Tomography is an imaging technique that estimates the cross-sectional interior structure of objects through the use of an external, penetrating signal. In this research, we use Electrical Impedance Tomography (EIT), which uses surface electrodes and high frequency alternating current (AC) to measure internal electrical impedance. By placing many electrodes around an object, it is possible to reconstruct the internal impedance distribution and infer the interior structure. EIT is safe for long-term continuous operation (low voltage, no ionizing radiation), non-invasive to the wearer (rests on skin without the need for e.g., conductive gel) and can be made inexpensive (~$50). For these reasons, we recently adapted the technology for use in a gesture-sensing smartwatch called Tomo.
Tomo provided a glimpse into the applicability of EIT for input sensing. To further expand the feasibility of this promising technique, we sought to explore technical improvements to low-cost, worn, EIT sensing. The most obvious parameter that can be varied is the number of electrodes. Intuitively, more electrodes will produce a denser mesh of sensed paths (Figure 1), which should yield a superior reconstructed image. In addition to varying the number of electrodes, EIT systems can also choose between two very different types of EIT sensing. The first method is “two-pole” sensing, in which impedance measurements are captured from each pair of skin electrodes – one acting as an emitter and the other as a receiver. This method is affected by skin impedance and so larger electrodes are typically used for greater contact area with the skin, precluding dense electrode arrays. However, this approach is popular due to its technical simplicity.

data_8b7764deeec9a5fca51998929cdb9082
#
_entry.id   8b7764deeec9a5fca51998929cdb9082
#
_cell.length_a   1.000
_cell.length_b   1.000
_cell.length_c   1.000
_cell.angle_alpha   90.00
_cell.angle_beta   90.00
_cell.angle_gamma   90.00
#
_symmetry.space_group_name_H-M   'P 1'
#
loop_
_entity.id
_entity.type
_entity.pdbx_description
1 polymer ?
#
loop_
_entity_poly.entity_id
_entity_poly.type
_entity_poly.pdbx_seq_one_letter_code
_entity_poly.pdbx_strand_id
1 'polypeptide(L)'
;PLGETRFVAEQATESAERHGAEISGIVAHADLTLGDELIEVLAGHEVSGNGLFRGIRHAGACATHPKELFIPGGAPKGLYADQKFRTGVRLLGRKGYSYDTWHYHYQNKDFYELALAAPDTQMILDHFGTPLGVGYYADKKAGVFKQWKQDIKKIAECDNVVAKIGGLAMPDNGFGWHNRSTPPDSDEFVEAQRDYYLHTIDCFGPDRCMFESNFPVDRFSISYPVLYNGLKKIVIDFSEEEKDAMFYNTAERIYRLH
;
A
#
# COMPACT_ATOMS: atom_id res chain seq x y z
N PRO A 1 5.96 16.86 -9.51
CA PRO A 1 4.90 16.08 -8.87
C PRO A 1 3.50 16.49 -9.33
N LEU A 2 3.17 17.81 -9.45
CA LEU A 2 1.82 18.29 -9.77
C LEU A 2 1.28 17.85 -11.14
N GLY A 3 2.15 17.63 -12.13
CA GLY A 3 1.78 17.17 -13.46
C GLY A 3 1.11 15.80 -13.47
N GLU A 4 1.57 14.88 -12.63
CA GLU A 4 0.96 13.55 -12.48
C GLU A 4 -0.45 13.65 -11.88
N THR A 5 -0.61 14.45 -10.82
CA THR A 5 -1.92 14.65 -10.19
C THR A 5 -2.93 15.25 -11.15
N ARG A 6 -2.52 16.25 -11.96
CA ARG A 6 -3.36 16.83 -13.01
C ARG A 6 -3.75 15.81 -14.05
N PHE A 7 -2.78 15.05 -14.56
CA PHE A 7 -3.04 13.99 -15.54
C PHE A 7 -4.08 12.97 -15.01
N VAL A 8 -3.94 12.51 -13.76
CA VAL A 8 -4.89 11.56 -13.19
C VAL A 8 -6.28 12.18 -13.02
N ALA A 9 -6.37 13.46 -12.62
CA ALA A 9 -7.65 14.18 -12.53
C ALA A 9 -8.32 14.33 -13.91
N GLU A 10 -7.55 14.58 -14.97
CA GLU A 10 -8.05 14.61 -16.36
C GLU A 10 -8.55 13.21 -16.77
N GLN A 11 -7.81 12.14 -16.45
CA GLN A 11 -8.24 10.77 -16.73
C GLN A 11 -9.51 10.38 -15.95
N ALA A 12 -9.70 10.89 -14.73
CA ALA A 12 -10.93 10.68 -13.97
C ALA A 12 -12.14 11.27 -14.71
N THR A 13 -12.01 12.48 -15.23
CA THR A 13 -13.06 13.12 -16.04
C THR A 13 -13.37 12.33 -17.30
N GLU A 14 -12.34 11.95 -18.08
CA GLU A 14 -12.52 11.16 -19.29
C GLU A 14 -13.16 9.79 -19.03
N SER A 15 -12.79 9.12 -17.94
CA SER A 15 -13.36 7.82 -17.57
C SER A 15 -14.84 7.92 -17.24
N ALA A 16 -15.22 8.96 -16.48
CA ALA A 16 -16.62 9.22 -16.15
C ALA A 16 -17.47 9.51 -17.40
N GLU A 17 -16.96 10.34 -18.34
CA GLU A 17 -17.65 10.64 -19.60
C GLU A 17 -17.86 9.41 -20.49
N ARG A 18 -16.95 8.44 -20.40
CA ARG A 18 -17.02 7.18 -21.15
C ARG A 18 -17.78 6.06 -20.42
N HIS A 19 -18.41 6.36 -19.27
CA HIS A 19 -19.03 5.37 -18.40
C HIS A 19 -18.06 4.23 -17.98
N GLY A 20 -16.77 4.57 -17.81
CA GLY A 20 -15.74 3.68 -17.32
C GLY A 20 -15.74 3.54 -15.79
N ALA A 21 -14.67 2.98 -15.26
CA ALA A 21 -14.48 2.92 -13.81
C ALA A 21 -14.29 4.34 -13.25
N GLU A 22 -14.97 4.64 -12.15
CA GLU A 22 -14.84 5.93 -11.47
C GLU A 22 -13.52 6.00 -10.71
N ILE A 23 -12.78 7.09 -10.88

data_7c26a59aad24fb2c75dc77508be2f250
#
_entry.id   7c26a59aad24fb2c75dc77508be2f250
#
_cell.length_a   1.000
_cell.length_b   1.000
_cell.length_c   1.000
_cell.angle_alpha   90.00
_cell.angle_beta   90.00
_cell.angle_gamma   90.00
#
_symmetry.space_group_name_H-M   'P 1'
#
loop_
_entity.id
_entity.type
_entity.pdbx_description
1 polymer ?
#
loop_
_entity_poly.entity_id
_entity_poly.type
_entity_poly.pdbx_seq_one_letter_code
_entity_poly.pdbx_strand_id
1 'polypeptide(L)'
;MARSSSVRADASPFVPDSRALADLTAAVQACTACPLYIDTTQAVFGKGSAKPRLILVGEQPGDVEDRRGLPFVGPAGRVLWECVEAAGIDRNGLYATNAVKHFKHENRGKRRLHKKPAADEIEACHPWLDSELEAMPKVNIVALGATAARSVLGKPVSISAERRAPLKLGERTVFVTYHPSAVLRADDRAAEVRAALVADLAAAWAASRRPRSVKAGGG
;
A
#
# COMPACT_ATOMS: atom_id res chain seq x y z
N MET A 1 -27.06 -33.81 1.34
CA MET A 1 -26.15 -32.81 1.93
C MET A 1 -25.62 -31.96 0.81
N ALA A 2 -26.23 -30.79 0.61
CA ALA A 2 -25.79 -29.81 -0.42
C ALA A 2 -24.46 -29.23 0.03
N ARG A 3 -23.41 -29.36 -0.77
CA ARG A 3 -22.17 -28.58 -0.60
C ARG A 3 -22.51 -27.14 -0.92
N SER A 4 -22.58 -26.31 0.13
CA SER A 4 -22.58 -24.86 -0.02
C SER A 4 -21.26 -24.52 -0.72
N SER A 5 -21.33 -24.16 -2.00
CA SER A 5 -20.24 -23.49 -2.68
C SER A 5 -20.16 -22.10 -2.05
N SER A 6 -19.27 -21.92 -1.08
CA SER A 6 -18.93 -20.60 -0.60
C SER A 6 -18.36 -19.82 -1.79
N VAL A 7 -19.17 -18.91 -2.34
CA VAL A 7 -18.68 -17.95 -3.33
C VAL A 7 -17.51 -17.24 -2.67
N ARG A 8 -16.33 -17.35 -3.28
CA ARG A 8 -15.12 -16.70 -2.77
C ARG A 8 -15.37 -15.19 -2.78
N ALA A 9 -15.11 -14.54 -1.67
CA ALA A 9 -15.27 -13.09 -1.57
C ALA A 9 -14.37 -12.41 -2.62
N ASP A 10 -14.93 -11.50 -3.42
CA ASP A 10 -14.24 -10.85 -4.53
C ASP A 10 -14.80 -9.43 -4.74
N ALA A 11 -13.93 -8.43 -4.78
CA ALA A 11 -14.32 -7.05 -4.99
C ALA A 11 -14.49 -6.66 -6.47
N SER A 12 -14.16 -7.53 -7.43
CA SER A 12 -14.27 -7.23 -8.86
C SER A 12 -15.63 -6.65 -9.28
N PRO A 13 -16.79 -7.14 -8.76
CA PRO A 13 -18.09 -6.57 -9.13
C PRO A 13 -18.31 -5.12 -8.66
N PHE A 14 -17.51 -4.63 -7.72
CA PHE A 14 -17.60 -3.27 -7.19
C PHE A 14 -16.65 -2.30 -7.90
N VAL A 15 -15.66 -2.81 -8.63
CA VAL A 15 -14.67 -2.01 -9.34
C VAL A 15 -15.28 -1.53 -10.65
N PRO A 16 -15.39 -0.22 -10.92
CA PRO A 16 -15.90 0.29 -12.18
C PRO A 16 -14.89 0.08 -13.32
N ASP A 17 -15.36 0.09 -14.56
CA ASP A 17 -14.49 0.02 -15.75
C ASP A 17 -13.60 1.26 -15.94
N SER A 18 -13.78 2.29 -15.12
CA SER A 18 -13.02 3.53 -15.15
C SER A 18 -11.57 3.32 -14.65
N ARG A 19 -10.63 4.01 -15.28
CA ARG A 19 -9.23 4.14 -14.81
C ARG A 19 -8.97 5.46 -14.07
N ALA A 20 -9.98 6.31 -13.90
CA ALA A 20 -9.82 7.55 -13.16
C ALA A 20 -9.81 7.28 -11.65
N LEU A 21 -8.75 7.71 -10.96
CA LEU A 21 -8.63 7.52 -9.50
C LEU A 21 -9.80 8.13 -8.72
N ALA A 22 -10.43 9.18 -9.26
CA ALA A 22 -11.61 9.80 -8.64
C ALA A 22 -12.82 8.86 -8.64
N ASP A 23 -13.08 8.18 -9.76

Alternatively, EIT systems can use a more sophisticated “four-pole” scheme, which excites an adjacent pair of electrodes with an AC signal and measures the voltage between another pair of electrodes (Figure 5). This process is repeated for all possible emission and measurement pairs. This differential measurement approach makes four-pole sensing less sensitive to contact conditions at the skin.
We built our EIT system such that it could toggle between two- and four-pole sensing schemes, as well as 8-, 16- and 32-electrode configurations (i.e., six EIT configurations in total). We used this setup as a vehicle for experimentation, allowing different EIT schemes to be readily and directly compared. As we will discuss, we used a variety of controlled baselines to compare and discuss performance tradeoffs and accuracy gains. We also replicated the user study in Tomo to see how hand gesture recognition accuracy varies across our sensing conditions.
Zhang, Y., Xiao, R., and Harrison, C. 2016. Advancing Hand Gesture Recognition with High Resolution Electrical Impedance Tomography. In Proceedings of the 29th Annual ACM Symposium on User interface Software and Technology (Tokyo, Japan, October 16 – 19, 2016). UIST ’16. ACM, New York, NY.